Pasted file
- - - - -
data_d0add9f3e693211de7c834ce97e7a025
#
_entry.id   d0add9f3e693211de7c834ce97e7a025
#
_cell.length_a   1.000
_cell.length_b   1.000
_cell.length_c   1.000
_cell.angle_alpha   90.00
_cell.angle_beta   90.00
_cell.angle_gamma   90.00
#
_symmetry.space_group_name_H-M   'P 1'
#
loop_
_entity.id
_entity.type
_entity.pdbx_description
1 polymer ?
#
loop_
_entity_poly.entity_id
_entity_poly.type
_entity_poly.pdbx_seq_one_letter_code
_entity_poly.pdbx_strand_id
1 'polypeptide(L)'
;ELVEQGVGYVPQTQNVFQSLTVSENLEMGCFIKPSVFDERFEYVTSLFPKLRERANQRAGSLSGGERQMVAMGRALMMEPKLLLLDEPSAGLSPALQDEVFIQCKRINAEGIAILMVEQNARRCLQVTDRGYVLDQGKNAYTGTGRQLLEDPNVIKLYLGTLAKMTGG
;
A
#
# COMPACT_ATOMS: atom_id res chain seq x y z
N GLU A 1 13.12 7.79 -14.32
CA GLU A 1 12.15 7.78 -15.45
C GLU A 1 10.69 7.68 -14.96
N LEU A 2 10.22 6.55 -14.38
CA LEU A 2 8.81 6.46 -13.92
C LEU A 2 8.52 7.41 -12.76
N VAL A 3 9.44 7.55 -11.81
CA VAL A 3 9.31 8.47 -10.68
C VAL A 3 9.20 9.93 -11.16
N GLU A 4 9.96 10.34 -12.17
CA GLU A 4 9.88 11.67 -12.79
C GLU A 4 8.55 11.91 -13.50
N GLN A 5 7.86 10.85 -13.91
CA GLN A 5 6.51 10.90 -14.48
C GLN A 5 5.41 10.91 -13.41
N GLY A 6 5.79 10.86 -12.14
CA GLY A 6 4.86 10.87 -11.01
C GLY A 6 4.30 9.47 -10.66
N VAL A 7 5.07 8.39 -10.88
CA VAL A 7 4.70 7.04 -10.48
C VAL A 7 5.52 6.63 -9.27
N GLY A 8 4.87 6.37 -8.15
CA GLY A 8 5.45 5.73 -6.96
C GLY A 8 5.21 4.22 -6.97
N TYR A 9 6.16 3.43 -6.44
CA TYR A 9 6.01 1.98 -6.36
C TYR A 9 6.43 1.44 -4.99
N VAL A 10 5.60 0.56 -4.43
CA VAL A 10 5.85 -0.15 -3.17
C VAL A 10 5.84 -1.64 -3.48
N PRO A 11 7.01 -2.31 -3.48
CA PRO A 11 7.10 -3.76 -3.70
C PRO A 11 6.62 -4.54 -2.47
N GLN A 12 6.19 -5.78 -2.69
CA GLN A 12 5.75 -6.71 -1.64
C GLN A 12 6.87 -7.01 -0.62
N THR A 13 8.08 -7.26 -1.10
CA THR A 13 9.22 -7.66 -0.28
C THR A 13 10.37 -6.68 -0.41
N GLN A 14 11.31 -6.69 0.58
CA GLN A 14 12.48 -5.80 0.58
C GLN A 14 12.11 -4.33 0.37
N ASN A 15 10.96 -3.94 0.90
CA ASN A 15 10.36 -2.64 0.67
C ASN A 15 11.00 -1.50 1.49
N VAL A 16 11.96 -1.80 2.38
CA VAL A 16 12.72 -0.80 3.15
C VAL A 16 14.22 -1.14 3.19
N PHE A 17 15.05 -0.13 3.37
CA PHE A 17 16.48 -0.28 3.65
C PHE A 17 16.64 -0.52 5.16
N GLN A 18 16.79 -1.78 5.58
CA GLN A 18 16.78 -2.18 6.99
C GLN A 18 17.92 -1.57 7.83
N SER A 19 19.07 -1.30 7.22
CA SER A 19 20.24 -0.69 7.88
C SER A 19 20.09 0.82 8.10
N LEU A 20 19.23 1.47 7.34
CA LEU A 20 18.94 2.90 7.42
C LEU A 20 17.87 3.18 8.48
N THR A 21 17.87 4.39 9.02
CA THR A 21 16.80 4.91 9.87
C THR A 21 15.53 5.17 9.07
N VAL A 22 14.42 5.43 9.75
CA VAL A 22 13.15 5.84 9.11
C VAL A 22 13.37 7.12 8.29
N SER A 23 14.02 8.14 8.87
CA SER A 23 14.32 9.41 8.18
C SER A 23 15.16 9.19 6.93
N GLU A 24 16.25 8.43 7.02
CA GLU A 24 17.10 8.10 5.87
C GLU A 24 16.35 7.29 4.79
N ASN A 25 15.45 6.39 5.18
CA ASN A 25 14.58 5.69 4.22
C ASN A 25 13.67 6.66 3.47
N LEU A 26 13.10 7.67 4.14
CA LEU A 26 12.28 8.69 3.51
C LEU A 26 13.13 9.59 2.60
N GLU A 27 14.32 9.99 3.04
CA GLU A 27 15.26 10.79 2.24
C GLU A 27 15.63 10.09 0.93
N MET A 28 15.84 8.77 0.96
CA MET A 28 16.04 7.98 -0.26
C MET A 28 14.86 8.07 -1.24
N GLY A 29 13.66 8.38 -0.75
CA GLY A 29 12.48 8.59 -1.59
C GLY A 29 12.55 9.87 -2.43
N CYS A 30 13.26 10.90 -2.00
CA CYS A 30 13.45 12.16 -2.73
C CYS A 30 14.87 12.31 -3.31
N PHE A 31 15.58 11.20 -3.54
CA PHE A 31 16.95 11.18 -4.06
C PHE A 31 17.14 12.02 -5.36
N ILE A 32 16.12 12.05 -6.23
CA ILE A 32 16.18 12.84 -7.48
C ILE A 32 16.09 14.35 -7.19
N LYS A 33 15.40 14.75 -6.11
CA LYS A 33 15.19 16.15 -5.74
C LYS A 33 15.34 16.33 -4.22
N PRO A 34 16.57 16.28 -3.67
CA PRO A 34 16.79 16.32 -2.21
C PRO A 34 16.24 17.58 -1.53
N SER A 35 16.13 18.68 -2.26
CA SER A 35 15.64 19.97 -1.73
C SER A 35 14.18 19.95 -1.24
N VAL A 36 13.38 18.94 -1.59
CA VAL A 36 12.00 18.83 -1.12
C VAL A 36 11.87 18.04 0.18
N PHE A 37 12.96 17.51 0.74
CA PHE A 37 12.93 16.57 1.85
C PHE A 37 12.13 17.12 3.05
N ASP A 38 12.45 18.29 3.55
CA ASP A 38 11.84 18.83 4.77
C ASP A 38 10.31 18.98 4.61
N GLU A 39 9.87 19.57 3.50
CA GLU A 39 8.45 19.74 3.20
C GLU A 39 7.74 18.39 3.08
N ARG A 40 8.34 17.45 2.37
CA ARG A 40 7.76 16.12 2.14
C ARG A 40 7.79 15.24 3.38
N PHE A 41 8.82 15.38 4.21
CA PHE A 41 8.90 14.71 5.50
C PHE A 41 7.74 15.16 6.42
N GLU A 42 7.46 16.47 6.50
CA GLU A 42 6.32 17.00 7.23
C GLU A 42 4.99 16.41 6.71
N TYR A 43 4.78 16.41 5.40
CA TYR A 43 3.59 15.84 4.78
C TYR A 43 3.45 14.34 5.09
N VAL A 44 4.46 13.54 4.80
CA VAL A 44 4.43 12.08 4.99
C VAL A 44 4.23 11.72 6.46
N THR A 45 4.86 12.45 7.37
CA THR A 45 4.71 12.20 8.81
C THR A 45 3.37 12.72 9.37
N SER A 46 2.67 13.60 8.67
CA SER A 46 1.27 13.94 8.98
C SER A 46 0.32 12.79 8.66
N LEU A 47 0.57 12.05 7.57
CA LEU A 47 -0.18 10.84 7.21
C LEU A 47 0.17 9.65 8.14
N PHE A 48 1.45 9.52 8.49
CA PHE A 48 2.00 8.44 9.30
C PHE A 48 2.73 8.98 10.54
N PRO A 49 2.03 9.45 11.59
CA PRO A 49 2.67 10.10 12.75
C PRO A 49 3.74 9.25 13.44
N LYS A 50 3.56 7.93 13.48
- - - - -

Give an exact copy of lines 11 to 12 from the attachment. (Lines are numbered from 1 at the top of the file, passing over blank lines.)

#
_symmetry.space_group_name_H-M   'P 1'